Career Management

How to prove you are a leader, whatever your position

Making the move from ‘doing’ to ‘leading’ is one of the toughest transitions you’ll make in your career. Whether you’re…

Article by:Corinne Mills


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Making the move from ‘doing’ to ‘leading’ is one of the toughest transitions you’ll make in your career. Whether you’re a star team player about to be promoted into your first managerial role, or looking to make your next career move, here’s how to prove you’ve got leadership skills.

1. Communicate with clarity

Effective leaders motivate people to work towards the same goal. If you know what needs to be accomplished but can’t clearly and succinctly describe that to others, there’s a problem.

‘You need a vision of what you are trying to do and how,’ says Simon North, founder of Position Ignition ( ‘You need to explain this vision to your people regularly. It will never be enough, so find every way to reinforce your thinking,’

Demonstrate your leadership potential by making the complex simple. ‘Whenever things are uncertain, be the person who seeks to clarify the situation and ensures that everyone understands what needs to be done,’ advises Corinne Mills, Managing Director of Personal Career Management and author of Career Coach.

2. Get things done

You might have good ideas and be able to deliver an impressive speech, but do you implement new processes and actually make things happen?

‘Deliver on your work objectives,’ advises Corinne. ‘Improve things. Make changes for the better. The more you are seen as a do-er, not just a talker, the more seriously you are likely to be taken as a potential leader.’

Visibility is vital to demonstrating leadership skills, so make sure your hard work is noticed. ‘Report progress on how things are going and what achievements your team is making,’ adds Simon.

3. Use your Leadership Skills to tackle the tough stuff

New managers often look for quick and easy wins but if you really want to make your mark, be prepared to get your hands dirty.

‘Show your willingness to tackle tricky problems which may have deterred others. Everyone can do the easy stuff – it’s the hard stuff that proves your capabilities,’ says Corinne.

You don’t have to be in a management position to take on the tough stuff. Proving you can handle a challenging client or solve a complex problem will mark you out for promotion.

4. See the bigger picture

Making the move from star performer to successful team manager is rarely easy. You know how to do your job brilliantly (that’s what got you promoted) but as manager, your role is to help others do their job well and ensure the team functions effectively.

Demonstrate that you’ve made the leap by seeing the bigger strategic picture, rather than just whatever task is at hand, suggests Corinne.

‘For instance, talk about how a particular work activity relates to overall business objectives or trends within your industry.’

5. Be a nice person

You don’t need to be a senior manager or CEO to adopt an ‘open door’ mentality. When someone on the team contributes or achieves something great, celebrate it. And if someone comes to you with criticism, give them a fair hearing.

‘Don’t be afraid to show your vulnerability,’ advises Simon. ‘No one is that brilliant and you will make mistakes and misjudgements. And remember to say thank you – a lot.’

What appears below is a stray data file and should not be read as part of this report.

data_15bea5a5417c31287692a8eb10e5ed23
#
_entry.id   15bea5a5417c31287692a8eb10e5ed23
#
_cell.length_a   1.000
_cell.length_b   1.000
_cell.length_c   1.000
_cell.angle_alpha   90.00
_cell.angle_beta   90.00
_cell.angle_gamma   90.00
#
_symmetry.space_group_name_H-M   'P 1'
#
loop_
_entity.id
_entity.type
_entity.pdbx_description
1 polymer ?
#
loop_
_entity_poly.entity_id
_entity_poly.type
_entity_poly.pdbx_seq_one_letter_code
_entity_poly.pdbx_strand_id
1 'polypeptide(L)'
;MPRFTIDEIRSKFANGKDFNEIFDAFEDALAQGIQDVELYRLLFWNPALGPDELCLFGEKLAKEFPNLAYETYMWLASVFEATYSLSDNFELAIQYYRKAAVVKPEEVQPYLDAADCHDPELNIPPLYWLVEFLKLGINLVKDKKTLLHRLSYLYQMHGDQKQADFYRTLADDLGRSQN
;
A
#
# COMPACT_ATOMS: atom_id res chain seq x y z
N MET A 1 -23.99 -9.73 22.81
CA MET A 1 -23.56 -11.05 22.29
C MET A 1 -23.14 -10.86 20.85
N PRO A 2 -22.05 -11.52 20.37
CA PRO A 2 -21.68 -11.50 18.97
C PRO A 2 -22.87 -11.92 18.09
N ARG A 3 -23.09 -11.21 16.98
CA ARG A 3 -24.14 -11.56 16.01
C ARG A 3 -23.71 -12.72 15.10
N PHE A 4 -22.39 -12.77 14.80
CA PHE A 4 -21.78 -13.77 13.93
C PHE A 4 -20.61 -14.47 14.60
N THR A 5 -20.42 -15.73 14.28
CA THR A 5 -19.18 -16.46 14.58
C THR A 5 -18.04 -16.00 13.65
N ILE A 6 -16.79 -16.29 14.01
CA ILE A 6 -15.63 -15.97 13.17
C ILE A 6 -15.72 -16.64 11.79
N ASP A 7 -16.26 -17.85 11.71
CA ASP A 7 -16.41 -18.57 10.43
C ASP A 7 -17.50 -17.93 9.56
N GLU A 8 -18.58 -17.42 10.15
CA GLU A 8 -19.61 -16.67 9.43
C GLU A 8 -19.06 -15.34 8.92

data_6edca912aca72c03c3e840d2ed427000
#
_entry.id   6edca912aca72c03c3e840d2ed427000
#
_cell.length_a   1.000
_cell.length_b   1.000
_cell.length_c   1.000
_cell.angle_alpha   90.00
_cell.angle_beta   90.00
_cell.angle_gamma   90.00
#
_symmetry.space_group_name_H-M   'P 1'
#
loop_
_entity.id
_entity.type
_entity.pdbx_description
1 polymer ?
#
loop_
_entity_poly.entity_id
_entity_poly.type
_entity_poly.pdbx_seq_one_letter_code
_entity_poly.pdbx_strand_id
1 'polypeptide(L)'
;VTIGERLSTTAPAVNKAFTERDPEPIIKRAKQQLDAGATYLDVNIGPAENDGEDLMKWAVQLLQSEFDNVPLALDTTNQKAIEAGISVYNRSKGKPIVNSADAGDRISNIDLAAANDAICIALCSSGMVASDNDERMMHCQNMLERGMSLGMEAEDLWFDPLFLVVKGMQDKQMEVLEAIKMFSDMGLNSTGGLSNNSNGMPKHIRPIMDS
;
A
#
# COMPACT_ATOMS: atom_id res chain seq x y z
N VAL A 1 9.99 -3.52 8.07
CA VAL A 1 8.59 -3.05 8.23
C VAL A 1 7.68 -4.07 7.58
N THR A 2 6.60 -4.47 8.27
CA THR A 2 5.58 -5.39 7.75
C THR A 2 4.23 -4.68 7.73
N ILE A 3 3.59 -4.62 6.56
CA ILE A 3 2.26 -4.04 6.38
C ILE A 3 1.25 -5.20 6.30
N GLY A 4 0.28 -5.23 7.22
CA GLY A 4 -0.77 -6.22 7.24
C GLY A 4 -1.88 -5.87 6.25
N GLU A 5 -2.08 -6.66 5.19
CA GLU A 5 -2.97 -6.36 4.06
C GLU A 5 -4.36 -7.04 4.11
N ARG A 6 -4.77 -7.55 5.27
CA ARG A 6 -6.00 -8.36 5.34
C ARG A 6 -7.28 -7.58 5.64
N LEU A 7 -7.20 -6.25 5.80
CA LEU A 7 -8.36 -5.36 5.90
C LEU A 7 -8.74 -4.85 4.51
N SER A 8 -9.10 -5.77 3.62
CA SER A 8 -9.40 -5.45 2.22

6. What makes people tick?

The best way to develop leadership skills is to take on a management challenge, whether or not you’re in a supervisory position. Is there a project you could accomplish by leading others, rather than doing the work yourself?

Once you have your manager’s backing, recruit team members by showing what’s in it for them. For example, does the project offer them the opportunity to showcase their pitching skills or creative abilities? ‘Know your people well – what they want and what they are best at doing. Then you can utilise them well,’ says Simon.

Don’t simply dish out tasks. Encourage the group to set clear goals for the project instead. Ask questions like “who would be best placed to do x?”, “how should we measure success?” and “What steps do we need to take to make that happen?” Once roles are assigned, coordinate, direct, and oversee everyone’s efforts – and remember to report the successes of the team, not just you as leader!

7. Prove you can manage conflict

Knowing what makes other people tick is an important leadership skill, whether people on your team, a client or senior manager, it can also help you build good relationships.

‘Leaders need to be adept at managing conflict so if there is a difficult customer, tricky colleague or a problematic supplier, then show that you can be assertive and maintain a good relationship,’ advises Corinne.

Try to speak the same language as others – if you’re facing an unhappy client who is analytical, adopt a logical approach and list what changes will be made. If you’re dealing with someone emotional, emphasise the positives and ask how they feel about things. When you speak the same language, people are more likely to feel listened to and understood.

Contact Us

Personal Career Management specialise in helping people successfully manage their career.

Working on a 1-1 basis with a career coach we help our clients to make clear career decisions, support them through career change, help put together a job search strategy and provide support through redundancy.

For more information about our career coaching and outplacement services please contact us on 01753 888995 or fill in our online contact form.


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Article by:

Corinne Mills

Article by:

Corinne Mills

Corinne Mills is the Joint Managing Director of Personal Career Management, she is a career coach with 15 years career management experience.

View Articles by Corinne Mills

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